The Australian Government is considering the privatisation of Australian Hearing.
Australia Hearing has been the sole provider of hearing services for hearing impaired and deaf children since 1947. There are approximately 20,000 hearing impaired and Deaf children and young adults who access services at Australian Hearing’s national network of service locations. The clients range in age from birth to 26 years. Some have multiple disabilities. 11% are Aboriginal and Torres Strait Islander people.
Community advocate organisations warn that the privatisation of this Government agency would have a significant impact on the lives of hearing impaired and deaf children and their families.
Ann Porter AM, founder and chief executive of Aussie Deaf Kids, said: “Australian Hearing offers services to hard of hearing and deaf children in Australia, regardless of location and socio-economic background. Australian Hearing gives them access to high quality technology that optimises their ability to listen and, in turn, to learn.”
“The sale of Australian Hearing would put outcomes for Australian children with hearing loss at risk and could impact on the entire health, education and disability infrastructure that supports them and their families,” Ms Porter said.
Parents of Deaf Children believes a sale could see children fall through the gaps and limit availability of services.
Parents of Deaf Children Coordinator Kate Kennedy said, ““If a new owner was to withdraw services, especially in rural and remote areas, it would have a devastating impact for Australian children with hearing loss.”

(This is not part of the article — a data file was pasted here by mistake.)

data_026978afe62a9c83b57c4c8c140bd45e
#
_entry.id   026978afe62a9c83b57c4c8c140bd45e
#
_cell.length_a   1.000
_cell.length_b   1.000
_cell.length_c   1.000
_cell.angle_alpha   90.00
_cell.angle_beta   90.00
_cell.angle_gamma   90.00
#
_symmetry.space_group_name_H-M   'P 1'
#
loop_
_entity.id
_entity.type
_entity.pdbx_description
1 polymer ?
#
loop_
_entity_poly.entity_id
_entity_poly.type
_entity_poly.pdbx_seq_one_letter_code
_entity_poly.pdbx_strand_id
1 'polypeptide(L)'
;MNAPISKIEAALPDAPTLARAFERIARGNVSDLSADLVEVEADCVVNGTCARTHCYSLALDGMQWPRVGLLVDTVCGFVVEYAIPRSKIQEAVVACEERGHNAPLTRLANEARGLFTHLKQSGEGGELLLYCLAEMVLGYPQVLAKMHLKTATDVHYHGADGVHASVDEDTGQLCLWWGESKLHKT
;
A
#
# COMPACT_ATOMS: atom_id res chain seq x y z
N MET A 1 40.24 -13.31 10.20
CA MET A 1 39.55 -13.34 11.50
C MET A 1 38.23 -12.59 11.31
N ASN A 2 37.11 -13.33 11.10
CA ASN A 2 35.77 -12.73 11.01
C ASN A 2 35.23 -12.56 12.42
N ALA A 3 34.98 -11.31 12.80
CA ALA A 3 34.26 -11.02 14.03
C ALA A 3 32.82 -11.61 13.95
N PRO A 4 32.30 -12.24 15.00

Aboriginal and Torres Strait Islander children are at risk if the asset is sold. The Indigenous outreach service through which Australian Hearing provides culturally appropriate services to Aboriginal and Torres Strait Islander communities in urban, rural and remote areas is placed at risk by the proposed sale.
Deafness Forum of Australia believes that moving to a commercial arrangement introduces a high degree of uncertainty.
“There is no guarantee there will be providers willing to take on this highly complex work, or they may not have the expertise needed, leaving clients with the greatest need without a reliable service”, said Deafness Forum chairman David Brady.
Children With Disability Australia said that a decision on the future of Australian Hearing should not only be about the financial benefit that may be realised from the sale of a Government asset.
Chief Executive Officer Stephanie Gotlib said: “The decision must be considered in the context of the impact it will have on the lives of highly vulnerable hearing impaired and deaf children and their families and carers.”
Aussie Deaf Kids
Ann Porter AM
02 6684 2571, 0419 495 032
Parents of Deaf Children
02 9871 3049, 0419 628 829
Children With Disability Australia
03 9482 1130
Deafness Forum of Australia
Deafness Forum of Australia
DEAFNESS FORUM OF AUSTRALIA is the national representative of all Australians who have a hearing impairment, a chronic disorder of the ear, are Deaf or deafblind, and the families who support them.
Deafness Forum provides advice to government on strategic policy development and reform on behalf of the one in six Australians whose views we represent.
P: 02 6262 7808
M: 04523 88069